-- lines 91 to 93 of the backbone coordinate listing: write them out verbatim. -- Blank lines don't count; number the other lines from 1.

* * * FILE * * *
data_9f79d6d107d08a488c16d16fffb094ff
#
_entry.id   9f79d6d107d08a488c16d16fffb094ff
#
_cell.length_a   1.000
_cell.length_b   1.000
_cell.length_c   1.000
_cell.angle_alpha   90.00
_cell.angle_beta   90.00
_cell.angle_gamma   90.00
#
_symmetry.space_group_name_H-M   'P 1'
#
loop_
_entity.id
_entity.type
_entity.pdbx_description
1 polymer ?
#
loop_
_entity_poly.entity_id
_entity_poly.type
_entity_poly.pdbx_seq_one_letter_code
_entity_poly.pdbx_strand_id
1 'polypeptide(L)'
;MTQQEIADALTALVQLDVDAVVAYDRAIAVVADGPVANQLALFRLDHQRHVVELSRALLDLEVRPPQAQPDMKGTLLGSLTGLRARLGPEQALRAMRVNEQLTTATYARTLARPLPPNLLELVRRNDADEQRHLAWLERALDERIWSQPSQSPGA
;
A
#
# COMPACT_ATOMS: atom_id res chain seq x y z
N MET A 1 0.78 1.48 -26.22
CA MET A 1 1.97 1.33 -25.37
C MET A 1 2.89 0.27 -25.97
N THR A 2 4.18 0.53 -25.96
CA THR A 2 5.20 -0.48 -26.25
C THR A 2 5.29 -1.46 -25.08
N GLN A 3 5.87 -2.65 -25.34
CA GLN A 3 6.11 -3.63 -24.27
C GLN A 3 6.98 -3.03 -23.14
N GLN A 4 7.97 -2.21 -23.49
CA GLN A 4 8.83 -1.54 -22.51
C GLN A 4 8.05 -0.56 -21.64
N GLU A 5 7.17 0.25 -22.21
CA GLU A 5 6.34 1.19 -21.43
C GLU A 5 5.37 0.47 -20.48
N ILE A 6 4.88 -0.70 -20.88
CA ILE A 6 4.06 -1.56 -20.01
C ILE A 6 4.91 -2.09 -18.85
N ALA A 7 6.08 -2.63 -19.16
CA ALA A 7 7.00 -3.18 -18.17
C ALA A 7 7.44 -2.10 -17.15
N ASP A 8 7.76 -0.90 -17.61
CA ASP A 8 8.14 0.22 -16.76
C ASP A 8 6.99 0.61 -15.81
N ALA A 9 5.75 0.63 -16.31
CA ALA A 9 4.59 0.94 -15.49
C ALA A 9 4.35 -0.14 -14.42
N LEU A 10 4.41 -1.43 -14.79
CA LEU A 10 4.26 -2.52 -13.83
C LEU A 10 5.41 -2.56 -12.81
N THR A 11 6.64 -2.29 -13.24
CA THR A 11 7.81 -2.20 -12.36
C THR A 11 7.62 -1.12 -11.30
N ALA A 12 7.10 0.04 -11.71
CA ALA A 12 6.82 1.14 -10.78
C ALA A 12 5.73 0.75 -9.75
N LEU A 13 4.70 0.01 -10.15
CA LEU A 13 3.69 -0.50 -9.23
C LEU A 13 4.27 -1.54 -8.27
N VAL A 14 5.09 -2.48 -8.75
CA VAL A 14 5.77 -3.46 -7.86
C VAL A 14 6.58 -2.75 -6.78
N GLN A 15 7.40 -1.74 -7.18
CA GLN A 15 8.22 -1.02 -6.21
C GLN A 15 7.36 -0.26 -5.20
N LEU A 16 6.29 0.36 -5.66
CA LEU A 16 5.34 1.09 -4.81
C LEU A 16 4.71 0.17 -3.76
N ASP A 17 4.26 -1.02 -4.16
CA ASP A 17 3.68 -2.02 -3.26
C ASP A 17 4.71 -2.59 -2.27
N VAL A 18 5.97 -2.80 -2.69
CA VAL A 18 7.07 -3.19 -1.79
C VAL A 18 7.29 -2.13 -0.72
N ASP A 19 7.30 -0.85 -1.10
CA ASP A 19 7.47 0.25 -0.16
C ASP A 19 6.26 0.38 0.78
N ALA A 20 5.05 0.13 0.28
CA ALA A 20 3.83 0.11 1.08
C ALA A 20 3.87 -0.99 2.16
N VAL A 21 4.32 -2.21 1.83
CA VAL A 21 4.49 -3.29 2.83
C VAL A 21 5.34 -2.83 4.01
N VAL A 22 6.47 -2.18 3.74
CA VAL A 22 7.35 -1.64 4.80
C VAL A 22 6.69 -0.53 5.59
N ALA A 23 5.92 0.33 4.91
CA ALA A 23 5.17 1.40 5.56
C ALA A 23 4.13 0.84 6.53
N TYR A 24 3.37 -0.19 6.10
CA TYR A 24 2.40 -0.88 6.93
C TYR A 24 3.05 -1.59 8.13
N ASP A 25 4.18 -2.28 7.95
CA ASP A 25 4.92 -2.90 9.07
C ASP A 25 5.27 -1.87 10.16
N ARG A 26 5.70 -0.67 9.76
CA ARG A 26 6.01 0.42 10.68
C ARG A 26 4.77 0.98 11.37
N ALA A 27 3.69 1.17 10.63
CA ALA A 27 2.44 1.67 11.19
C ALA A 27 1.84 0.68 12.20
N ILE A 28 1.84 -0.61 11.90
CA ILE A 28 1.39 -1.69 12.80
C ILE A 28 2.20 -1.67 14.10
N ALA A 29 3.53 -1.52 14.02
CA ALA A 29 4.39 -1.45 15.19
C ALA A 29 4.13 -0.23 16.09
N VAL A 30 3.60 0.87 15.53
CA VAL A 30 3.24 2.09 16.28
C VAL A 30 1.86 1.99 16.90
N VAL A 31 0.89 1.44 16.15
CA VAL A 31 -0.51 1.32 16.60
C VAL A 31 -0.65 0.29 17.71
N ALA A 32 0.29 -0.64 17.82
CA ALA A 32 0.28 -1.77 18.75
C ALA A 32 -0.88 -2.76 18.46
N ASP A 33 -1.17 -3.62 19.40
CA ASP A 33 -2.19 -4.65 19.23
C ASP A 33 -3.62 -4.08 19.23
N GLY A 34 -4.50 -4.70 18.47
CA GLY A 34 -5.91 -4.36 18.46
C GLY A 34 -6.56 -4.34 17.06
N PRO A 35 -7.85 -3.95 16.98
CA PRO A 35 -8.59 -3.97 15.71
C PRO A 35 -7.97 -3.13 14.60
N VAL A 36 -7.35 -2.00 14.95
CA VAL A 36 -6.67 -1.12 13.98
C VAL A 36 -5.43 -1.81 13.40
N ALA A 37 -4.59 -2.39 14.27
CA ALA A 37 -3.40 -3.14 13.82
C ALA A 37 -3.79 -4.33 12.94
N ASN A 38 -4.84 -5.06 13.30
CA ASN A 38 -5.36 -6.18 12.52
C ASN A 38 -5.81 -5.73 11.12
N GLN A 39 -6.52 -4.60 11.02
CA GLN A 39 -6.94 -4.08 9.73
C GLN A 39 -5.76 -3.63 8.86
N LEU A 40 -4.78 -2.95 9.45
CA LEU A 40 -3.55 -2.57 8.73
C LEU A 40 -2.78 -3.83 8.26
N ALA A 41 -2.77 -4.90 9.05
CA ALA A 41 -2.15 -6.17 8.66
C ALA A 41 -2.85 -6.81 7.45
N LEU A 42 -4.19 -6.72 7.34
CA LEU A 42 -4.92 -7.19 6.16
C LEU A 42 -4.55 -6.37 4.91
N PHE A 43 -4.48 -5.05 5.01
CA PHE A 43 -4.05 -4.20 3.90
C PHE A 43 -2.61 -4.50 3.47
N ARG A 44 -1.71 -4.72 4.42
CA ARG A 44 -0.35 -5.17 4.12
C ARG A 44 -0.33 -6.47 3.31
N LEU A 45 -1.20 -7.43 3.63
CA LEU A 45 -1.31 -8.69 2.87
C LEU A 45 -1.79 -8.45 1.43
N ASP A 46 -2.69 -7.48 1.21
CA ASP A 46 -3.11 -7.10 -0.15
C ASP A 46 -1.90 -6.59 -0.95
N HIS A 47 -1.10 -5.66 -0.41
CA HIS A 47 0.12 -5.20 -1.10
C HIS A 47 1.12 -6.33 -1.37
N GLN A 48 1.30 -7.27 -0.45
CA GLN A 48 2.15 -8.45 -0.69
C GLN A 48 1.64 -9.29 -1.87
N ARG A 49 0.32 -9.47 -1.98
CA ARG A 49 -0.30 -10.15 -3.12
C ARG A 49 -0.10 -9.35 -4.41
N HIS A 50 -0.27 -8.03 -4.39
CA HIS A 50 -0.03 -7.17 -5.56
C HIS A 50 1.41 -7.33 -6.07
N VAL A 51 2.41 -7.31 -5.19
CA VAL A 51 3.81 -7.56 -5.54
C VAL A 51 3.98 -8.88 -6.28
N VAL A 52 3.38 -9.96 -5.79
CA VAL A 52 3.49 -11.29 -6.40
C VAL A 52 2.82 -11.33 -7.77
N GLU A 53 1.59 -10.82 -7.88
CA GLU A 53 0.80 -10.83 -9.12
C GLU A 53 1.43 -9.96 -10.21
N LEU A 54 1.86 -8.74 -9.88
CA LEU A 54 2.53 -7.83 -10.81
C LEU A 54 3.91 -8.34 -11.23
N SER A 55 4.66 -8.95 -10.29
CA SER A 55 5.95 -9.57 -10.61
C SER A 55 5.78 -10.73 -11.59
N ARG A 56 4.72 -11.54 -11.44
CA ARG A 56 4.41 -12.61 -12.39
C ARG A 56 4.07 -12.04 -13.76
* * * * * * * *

N VAL A 21 4.32 -2.21 1.83
CA VAL A 21 4.49 -3.29 2.83
C VAL A 21 5.34 -2.83 4.01